On Monday morning, police found the body of Dr. Teresa Ann Sievers, 46, at her home in Bonita Springs after she failed to arrive at work.
Dr. Sievers headed a health and wellness practice in Estero, Florida, which focuses on restorative healing through a variety of non-pharmaceutical treatments.
Detectives say they’re treating the incident as a homicide, although they are not revealing to media how she was killed, nor if they think it was a random or targeted attack.
“We don’t know anything but that she was murdered,” Sievers’ sister, Annie Lisa, told The News-Press.
“Sievers was well-known in Southwest Florida for writing about women’s health issues,” reports The News-Press. “She wrote for several publications, including The News-Press, and appeared on local television.”
Sievers’ follows the death of two other prominent alternative doctors from Florida, Dr. Bruce Hedendal of Boca Raton, and Dr. Jeff Bradstreet, 60, who lived in Florida before relocating to Georgia.
Dr. Hedendal, 67, who operated a health and wellness chiropractic clinic, was found dead in his vehicle last month on Father’s Day under mysterious circumstances. Prior to his unfortunate demise, friends described him as “very healthy” and “in great shape,” according to health news journalist Erin Elizabeth.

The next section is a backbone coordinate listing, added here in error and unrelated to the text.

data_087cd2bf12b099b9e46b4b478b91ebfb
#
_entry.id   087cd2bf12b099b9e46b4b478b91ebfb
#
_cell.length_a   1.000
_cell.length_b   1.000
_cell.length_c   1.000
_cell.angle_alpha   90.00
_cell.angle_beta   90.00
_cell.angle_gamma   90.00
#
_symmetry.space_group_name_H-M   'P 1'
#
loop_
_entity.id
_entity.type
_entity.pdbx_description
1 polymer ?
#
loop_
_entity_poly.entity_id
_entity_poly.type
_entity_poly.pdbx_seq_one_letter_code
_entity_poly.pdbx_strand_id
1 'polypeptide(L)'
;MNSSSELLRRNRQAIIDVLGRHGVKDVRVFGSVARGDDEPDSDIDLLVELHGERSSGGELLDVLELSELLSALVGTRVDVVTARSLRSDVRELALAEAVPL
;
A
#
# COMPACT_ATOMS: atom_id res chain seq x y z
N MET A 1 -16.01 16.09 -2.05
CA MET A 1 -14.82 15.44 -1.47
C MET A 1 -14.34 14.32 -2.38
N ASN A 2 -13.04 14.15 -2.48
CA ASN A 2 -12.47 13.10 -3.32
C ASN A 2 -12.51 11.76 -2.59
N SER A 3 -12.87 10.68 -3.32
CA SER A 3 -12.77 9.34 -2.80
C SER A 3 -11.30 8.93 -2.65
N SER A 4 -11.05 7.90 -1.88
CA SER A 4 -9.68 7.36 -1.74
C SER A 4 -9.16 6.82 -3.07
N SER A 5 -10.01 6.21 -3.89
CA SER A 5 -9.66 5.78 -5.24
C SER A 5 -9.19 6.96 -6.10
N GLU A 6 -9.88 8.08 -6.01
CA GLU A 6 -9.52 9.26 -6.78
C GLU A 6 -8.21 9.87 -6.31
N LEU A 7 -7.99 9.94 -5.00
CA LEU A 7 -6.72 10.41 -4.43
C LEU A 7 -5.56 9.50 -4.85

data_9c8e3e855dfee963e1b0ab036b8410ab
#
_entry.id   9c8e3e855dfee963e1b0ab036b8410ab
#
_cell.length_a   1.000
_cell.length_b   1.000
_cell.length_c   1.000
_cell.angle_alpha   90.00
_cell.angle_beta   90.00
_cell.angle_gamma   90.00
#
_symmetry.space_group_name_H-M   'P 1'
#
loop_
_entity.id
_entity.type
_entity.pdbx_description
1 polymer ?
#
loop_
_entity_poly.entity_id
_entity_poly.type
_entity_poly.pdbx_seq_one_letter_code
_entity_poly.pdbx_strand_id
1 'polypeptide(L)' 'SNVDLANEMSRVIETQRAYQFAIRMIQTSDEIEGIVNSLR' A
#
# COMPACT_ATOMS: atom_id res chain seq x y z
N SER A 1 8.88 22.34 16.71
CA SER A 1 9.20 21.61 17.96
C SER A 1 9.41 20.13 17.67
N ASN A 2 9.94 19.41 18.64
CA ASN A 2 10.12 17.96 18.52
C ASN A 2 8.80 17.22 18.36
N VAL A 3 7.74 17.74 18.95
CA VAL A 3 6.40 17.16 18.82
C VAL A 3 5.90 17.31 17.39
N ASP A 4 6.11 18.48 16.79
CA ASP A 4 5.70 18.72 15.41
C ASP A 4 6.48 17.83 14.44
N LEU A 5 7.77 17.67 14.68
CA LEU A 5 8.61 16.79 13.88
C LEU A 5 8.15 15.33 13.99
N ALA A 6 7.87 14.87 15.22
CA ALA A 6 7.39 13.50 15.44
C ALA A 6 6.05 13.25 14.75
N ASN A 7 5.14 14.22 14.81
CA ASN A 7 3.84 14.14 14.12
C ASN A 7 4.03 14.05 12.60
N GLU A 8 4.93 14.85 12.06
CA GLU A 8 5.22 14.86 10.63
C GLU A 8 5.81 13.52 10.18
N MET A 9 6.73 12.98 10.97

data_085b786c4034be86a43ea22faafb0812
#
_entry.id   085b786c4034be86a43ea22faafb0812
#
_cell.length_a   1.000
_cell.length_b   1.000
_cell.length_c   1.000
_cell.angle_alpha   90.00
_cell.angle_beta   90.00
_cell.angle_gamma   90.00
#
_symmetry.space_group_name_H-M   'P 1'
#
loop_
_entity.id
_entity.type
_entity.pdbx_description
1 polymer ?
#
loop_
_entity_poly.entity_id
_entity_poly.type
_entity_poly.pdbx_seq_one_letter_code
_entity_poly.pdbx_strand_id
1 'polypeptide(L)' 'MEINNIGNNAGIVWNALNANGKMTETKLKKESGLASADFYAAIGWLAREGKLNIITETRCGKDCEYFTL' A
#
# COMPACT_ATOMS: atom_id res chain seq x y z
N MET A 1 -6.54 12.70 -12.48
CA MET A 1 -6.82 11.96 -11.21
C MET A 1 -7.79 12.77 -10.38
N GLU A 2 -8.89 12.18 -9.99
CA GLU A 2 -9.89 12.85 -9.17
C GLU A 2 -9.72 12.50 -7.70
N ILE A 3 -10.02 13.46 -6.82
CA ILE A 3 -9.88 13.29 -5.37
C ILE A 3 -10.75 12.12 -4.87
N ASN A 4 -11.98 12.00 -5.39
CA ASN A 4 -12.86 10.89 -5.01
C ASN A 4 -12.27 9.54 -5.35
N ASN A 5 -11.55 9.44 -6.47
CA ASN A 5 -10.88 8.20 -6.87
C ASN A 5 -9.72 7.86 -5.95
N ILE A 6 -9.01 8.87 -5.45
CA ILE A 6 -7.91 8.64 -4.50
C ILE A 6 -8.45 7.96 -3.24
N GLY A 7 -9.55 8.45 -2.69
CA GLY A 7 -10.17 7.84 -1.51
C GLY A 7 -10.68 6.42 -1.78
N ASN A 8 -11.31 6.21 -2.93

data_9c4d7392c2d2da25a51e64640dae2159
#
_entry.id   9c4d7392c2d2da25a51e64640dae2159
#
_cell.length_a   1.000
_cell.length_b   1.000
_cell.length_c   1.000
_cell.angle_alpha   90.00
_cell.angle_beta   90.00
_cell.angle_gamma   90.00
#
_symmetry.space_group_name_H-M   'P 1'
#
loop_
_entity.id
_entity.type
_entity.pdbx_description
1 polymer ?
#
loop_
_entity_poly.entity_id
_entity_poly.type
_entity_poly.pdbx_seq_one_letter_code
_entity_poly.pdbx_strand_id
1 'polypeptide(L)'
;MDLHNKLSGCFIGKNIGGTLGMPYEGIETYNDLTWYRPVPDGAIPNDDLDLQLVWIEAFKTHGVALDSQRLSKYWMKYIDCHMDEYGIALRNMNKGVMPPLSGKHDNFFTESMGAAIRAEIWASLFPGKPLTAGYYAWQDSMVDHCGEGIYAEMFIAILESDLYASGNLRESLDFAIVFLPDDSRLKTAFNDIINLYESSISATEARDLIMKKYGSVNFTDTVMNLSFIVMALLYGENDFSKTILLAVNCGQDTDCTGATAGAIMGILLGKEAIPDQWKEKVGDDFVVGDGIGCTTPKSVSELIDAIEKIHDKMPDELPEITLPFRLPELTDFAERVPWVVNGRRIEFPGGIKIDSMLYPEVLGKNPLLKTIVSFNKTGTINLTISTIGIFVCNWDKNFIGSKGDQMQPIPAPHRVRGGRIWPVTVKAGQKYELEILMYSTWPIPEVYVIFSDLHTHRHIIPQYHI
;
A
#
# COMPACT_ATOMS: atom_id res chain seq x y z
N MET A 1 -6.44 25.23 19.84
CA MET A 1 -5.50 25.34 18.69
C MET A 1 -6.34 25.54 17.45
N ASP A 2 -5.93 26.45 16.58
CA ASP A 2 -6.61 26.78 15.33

Autism researcher and vaccine opponent Dr. Bradstreet’s body was found floating in a river in North Carolina on June 19 with a gunshot wound to his chest. Bradstreet, who was instrumental in helping families reverse the autistic side effects of mercury-containing vaccines, had his offices raided by the Food and Drug Administration about a week before his death.
The strange spate of deaths have also rattled the medical community.
“Dr. Bradstreet had lived just 45 minutes from us here in Florida before moving to the neighboring state of Georgia,” reports Elizabeth. “I also have been with a prominent well known doctor for the last 6 years so this concerns me. Several high profile MD’s have contacted me these last 2 weeks who are also concerned and mourn the loss of their colleagues.”
Police are instructing the public to call (239) 477-1000, or submit tips through Crime Stoppers, if they have any information that can help solve Dr. Sievers’ murder.
A GoFundMe page has also been dedicated toward raising funds for the Sievers.